SAN JOSE, Calif. - Sony Corp. plans to invest approximately 100 billion yen ($1.2 billion) in a newly acquired fab to increase the production capacity for CMOS image sensors.
Through this increase of capacity, Sony plans to solidify its position as one of the world's leading company in CMOS image sensors and CCD image sensors.
As reported, Sony re-acquired the semiconductor fab in Nagasaki, Japan, that it sold to Toshiba Corp. in 2008. Sony will buy the fab for about $597.2 million in order to double its capacity to produce CMOS sensors.
Sony will expand its Sony Semiconductor Kyushu Corp.'s Nagasaki Technology Center in the fiscal year ending March 31, 2012.
These investments will further expand Sony's production capacity for "Exmor" and "Exmor R" CMOS image sensors in order to meet increased demand from markets such as those for smartphones and digital still cameras. Through this increase of capacity, Sony expects to solidify its position as the world's leading company in CMOS image sensors and CCD image sensors.
As a result of the investments announced, in addition to the approximately 40 billion yen investment in Sony Semiconductor Kyushu Corp.'s Kumamoto Technology Center, announced on Sept. 1, 2010, Sony's total production capacity for CCD and CMOS image sensors will increase from the current level of approximately 25,000 wafers per month to approximately 50,000 wafers per month by the end of March 2012.
It is important for sony to invest in both the technologies since there is pros and cons for both of them. And certainly there will be a stable market in the area of basic digital camers in the 5 to 10 MP range. These products are in great demand even when we have smart phones with good inbuilt camers.
I am hopeful that the "arms race" will continue as the consumer (and designers) benefit from the increased pixels and lower costs. I have been playing with the Kinect (not with an Xbox) and have been quite impressed. I am always looking for sensor advances and lowered cost as these allow for better robotic sensor platforms.
Image sensors are commodity items that are subject to an "arms race" as vendors try to offer more pixels, longer battery life, and better image quality. Cameras are also becoming "smarter" as embedded software recognizes different scene types or faces and adjust the exposures accordingly. The game changer would seem to be identify what OTHER sensors (beyond GPS tags to document image locations) can be incorporated into devices to enable new unexpected features.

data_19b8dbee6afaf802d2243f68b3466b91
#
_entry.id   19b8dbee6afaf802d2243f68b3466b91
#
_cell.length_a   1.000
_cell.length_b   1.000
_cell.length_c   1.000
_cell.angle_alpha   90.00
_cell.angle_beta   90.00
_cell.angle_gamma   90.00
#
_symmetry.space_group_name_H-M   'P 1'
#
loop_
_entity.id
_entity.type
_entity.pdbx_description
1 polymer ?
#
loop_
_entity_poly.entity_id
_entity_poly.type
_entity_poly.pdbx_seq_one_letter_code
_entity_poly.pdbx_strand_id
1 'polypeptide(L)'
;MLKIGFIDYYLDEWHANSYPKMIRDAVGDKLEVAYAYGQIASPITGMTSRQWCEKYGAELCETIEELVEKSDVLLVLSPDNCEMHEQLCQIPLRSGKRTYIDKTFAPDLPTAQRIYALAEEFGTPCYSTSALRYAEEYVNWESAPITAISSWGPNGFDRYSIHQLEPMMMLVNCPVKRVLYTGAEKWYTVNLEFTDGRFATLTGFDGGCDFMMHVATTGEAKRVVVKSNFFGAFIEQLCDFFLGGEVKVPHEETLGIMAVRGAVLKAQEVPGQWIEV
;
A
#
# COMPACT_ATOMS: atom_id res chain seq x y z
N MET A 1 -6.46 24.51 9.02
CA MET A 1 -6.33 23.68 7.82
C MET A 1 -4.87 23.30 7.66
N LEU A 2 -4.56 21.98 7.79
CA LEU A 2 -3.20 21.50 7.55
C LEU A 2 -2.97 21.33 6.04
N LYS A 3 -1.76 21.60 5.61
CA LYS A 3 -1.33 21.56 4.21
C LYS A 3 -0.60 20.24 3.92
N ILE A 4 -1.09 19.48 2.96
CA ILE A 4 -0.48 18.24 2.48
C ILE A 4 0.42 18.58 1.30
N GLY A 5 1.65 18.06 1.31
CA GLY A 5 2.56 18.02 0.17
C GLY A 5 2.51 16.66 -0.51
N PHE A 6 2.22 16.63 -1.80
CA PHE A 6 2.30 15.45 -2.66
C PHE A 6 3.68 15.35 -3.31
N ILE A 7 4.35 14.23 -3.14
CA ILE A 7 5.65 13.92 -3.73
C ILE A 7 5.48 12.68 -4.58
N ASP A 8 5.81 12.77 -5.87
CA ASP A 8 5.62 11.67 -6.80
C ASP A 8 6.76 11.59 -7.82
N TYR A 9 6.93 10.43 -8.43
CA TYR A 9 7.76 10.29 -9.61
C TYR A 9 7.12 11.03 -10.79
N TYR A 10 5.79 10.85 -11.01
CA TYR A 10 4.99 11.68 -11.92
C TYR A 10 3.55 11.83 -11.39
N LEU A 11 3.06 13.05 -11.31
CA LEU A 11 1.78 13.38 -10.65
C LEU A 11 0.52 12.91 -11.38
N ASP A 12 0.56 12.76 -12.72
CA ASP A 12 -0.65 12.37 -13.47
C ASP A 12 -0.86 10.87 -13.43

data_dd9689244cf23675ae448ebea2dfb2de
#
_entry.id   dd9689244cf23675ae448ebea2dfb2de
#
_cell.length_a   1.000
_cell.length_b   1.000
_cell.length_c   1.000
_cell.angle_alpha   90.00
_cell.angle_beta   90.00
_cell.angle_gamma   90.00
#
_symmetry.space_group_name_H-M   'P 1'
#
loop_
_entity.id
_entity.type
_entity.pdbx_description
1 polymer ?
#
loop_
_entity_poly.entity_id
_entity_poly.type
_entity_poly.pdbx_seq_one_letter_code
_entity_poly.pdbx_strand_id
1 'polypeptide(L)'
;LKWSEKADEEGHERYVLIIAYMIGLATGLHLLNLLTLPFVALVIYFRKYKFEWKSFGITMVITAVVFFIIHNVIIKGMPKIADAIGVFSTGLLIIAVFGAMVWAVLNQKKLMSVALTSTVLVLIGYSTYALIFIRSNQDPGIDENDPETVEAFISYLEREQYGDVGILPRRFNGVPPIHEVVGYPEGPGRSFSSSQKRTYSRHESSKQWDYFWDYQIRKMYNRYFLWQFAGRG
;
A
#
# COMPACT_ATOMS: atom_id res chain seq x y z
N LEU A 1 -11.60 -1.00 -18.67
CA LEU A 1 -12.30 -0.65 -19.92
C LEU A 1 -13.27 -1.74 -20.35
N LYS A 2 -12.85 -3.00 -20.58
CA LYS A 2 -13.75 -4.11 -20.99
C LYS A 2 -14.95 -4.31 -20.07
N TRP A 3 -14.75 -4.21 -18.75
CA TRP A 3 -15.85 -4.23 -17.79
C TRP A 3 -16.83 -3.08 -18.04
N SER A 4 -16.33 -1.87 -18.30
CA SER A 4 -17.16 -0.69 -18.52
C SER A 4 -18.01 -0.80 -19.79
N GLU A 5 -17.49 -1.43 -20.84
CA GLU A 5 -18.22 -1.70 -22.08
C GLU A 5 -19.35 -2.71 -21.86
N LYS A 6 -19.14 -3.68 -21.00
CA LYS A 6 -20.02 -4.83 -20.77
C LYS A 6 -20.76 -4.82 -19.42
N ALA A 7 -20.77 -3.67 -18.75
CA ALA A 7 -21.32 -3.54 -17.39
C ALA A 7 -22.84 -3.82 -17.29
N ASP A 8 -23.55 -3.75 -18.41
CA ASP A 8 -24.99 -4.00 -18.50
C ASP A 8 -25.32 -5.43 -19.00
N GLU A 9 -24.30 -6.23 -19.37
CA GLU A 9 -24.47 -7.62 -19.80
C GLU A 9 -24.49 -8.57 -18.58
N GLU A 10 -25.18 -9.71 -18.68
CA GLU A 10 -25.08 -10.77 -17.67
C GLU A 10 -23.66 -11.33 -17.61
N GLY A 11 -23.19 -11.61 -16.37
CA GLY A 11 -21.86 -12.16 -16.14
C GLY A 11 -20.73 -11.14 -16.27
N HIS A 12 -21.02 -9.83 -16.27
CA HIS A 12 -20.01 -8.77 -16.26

though with the new investment, Sony can increase the production of image sensors but i am thinking whether that would be enough to make Sony a world leader in image sensor technology; quantity vs quality? CCD and CMOS image technology is so mature that 5-8 megapix camera is not a niche market anymore. Any increase in pixels is mostly not an advantage. Sony should spend the money in RnD to develop a novel technique to capture images!
I agree that CCD vs CMOS Image Sensors pave way for an interesting performance comparison.
One more interesting trend is emerging here. Traditional manufacturers are diluting their silicon logic manufacturing bases as the transistor dimensions shrink, and they are bulking up their manufacturing strength in non-logic areas like image sensors. At the moment, the market is in a sort of flux where various players are pushing hard in non-traditional manufacturing niches to gain market edge. It is interesting to think how the semiconductor manufacturing landscape will look like in 2-3 years from now on.
What is far more interesting than digital vs. film is the comparison of CCD to CMOS image sensors. It is interesting and wise of Sony to continue investing in both technologies, but notice that the re-acquisition of the Nagasaki fab is intended to double Sony's output of CMOS sensors, not to increase its CCD capacity.
After buying several generations of CCD-based digital still cameras over the years, I finally took the CMOS plunge with my latest camera purchase. The image quality is finally there, without sacrificing the speed advantage of CMOS.
Both CCD and CMOS imaging technologies have evolved a lot in recent years and I think some of the old stereotypes no longer apply. I wonder if perhaps it's time for EE Times to do an article comparing the two?
With the rise of digital camera, film has got a big hit. Now, consumer demands unified device and, the improvement of image sensors and optical technology, what is the future of point-and-shoot camera?
David Patterson, known for his pioneering research that led to RAID, clusters and more, is part of a team at UC Berkeley that recently made its RISC-V processor architecture an open source hardware offering. We talk with Patterson and one of his colleagues behind the effort about the opportunities they see, what new kinds of designs they hope to enable and what it means for today’s commercial processor giants such as Intel, ARM and Imagination Technologies.